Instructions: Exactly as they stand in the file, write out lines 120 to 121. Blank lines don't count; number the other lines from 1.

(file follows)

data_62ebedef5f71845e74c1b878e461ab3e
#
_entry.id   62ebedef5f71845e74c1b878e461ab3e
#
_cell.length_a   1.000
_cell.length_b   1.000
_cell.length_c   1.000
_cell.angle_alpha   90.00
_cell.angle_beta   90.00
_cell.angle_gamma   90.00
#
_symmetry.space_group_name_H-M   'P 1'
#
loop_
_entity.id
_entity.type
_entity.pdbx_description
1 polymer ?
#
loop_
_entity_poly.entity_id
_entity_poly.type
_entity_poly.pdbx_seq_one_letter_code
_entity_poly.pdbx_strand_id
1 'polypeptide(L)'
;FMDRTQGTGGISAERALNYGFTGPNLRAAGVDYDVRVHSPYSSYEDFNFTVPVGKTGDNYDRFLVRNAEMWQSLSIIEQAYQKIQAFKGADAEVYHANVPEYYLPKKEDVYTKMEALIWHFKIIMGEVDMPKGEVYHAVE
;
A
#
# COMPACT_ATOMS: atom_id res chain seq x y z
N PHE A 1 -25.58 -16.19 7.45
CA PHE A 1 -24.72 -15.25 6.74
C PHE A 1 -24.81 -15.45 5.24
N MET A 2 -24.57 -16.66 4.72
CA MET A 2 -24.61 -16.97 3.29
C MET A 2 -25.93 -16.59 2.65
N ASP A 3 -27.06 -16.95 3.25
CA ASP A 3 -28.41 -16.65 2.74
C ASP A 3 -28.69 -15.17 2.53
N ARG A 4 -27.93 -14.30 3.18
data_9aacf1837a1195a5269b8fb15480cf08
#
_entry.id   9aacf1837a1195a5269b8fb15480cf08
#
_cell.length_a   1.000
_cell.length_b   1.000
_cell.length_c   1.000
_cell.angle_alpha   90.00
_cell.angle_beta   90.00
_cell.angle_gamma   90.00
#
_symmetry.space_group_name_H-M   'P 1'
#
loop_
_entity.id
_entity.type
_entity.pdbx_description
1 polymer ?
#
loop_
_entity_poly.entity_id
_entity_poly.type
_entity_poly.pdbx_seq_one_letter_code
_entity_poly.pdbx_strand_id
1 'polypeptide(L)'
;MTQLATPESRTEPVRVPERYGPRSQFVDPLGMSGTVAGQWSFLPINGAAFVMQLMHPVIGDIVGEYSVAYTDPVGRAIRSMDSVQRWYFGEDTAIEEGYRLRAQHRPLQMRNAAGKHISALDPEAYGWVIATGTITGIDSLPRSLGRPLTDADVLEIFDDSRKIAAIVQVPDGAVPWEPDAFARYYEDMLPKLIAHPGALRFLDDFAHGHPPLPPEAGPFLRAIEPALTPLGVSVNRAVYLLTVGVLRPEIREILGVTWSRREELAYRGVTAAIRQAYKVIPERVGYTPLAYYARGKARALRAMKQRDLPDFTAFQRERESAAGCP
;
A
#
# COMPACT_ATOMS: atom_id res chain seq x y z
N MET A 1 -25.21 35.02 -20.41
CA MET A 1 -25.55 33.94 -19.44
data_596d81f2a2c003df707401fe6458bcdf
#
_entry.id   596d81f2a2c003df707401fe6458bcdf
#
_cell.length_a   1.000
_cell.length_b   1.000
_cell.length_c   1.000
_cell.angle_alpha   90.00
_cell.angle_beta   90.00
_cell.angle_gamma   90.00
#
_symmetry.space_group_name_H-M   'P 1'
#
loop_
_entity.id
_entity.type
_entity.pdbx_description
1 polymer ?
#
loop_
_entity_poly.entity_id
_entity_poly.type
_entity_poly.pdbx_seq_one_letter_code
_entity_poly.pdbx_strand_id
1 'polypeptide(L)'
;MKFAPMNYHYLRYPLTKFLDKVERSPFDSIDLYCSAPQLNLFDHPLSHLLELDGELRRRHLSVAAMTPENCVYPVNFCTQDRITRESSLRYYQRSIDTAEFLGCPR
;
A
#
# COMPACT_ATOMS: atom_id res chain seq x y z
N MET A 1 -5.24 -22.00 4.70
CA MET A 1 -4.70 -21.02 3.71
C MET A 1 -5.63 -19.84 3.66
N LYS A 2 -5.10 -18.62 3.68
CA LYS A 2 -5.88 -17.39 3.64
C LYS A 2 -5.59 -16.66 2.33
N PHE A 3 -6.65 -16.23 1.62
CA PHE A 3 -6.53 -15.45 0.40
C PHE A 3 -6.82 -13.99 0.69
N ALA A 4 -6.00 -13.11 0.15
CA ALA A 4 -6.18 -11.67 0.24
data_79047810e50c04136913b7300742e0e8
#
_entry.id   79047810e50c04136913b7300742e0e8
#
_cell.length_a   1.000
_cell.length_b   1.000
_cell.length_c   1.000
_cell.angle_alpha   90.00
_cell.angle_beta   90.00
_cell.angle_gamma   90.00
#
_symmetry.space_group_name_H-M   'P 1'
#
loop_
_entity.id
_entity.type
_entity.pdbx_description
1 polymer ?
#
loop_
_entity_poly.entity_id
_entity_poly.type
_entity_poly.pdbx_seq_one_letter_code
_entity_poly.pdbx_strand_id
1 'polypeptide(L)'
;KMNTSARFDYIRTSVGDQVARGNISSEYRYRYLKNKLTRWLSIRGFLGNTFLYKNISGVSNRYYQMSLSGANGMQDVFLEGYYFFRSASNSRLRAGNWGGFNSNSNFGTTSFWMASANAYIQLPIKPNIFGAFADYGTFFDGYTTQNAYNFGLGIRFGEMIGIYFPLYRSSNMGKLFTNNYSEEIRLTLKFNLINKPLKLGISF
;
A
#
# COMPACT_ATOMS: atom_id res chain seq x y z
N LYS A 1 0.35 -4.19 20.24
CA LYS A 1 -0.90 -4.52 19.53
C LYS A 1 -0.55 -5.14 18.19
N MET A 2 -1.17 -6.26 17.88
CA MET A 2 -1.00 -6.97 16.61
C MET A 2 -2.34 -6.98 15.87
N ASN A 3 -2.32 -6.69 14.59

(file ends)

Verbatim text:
_cell.length_c   1.000
_cell.angle_alpha   90.00